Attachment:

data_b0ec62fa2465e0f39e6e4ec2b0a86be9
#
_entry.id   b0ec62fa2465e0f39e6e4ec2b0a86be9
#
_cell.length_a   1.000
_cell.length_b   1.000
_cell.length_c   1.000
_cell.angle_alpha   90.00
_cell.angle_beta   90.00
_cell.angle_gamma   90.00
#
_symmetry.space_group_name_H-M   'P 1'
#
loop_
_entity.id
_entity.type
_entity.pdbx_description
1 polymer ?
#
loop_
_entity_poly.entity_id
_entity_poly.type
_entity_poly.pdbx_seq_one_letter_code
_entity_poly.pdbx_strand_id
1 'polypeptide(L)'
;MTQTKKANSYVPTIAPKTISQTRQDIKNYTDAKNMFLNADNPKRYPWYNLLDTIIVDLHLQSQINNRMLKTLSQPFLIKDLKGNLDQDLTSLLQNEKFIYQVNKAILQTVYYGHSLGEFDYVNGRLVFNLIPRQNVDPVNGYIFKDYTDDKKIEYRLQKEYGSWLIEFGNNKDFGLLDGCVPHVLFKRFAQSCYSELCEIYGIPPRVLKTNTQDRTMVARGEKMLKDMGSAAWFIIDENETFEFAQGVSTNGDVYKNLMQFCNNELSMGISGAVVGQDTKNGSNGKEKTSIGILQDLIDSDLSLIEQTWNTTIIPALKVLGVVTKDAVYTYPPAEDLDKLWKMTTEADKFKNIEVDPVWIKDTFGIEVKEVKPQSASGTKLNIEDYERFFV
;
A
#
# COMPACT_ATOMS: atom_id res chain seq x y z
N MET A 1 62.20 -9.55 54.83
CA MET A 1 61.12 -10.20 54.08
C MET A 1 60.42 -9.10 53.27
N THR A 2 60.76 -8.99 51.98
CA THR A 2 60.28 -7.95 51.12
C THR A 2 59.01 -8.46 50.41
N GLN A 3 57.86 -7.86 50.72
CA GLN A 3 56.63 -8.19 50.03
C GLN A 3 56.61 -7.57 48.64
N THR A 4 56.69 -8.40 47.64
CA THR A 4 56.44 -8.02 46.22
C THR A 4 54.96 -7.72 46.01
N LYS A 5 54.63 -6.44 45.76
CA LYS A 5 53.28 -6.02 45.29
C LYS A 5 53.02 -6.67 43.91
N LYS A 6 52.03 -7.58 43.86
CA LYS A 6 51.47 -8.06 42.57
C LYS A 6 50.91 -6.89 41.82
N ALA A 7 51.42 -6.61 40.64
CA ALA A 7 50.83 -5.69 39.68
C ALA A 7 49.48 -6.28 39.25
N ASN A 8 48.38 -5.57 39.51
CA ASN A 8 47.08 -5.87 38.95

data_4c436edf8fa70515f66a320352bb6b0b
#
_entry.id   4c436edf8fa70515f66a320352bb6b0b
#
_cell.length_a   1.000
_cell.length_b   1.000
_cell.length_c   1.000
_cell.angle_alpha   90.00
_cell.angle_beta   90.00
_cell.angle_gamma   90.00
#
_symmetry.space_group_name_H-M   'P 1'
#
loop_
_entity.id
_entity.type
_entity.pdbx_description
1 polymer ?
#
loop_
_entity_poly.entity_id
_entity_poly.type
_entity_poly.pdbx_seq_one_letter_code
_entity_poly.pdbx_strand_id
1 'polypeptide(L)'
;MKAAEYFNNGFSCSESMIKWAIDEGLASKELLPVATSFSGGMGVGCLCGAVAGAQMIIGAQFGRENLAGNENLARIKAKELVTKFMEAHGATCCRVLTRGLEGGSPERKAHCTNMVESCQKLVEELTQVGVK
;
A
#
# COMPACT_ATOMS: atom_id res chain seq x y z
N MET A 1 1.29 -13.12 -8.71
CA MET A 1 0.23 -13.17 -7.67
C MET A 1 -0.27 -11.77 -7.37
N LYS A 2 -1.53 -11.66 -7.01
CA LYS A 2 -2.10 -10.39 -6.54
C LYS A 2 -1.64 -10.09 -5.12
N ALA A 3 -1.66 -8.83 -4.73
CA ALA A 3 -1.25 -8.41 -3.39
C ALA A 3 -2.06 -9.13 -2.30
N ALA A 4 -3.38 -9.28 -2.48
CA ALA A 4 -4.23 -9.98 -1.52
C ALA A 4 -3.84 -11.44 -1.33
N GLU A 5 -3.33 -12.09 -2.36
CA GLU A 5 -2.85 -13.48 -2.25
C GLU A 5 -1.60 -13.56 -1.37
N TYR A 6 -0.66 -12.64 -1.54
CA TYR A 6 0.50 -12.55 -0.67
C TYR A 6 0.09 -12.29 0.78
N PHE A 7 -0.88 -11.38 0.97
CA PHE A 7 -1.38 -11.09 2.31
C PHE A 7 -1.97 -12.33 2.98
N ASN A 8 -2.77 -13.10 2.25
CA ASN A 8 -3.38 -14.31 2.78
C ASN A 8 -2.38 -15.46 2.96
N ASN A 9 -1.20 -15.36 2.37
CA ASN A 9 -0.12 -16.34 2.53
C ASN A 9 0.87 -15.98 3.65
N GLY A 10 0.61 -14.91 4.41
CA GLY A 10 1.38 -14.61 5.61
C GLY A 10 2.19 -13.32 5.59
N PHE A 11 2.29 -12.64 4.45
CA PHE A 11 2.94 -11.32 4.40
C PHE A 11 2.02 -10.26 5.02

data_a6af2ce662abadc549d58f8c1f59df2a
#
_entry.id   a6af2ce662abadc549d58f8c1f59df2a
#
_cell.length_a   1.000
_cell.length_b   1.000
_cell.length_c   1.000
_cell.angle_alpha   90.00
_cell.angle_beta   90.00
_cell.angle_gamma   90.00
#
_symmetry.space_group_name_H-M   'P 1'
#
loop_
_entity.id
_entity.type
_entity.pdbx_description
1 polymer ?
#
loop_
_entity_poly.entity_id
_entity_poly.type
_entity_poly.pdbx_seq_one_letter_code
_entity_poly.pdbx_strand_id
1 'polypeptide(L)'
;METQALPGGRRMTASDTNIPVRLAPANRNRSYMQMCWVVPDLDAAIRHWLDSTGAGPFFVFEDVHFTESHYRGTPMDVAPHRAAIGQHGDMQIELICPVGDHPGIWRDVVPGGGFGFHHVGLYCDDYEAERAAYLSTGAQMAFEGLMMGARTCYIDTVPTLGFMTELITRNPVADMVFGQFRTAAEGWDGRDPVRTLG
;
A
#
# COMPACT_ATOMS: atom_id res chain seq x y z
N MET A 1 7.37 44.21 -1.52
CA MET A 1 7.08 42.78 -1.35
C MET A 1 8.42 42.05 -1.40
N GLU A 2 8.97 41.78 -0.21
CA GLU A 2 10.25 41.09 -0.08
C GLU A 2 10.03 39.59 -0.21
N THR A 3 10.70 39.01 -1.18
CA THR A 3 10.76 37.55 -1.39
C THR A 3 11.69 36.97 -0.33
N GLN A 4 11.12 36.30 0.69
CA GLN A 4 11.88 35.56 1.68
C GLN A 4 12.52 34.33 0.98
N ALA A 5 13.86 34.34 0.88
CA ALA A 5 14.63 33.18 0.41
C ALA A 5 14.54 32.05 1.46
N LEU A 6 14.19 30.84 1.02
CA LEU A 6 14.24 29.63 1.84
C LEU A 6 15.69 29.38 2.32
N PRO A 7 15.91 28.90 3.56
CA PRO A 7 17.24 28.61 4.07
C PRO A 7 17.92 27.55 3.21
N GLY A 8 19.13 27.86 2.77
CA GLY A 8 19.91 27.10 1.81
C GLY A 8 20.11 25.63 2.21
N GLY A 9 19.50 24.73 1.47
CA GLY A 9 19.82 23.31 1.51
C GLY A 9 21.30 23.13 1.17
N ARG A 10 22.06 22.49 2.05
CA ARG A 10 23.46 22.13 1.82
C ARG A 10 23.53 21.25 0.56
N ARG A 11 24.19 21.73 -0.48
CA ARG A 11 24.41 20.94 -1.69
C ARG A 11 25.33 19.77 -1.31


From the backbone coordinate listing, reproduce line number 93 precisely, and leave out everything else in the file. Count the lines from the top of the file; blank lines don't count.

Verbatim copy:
N ALA A 4 -3.38 -9.28 -2.48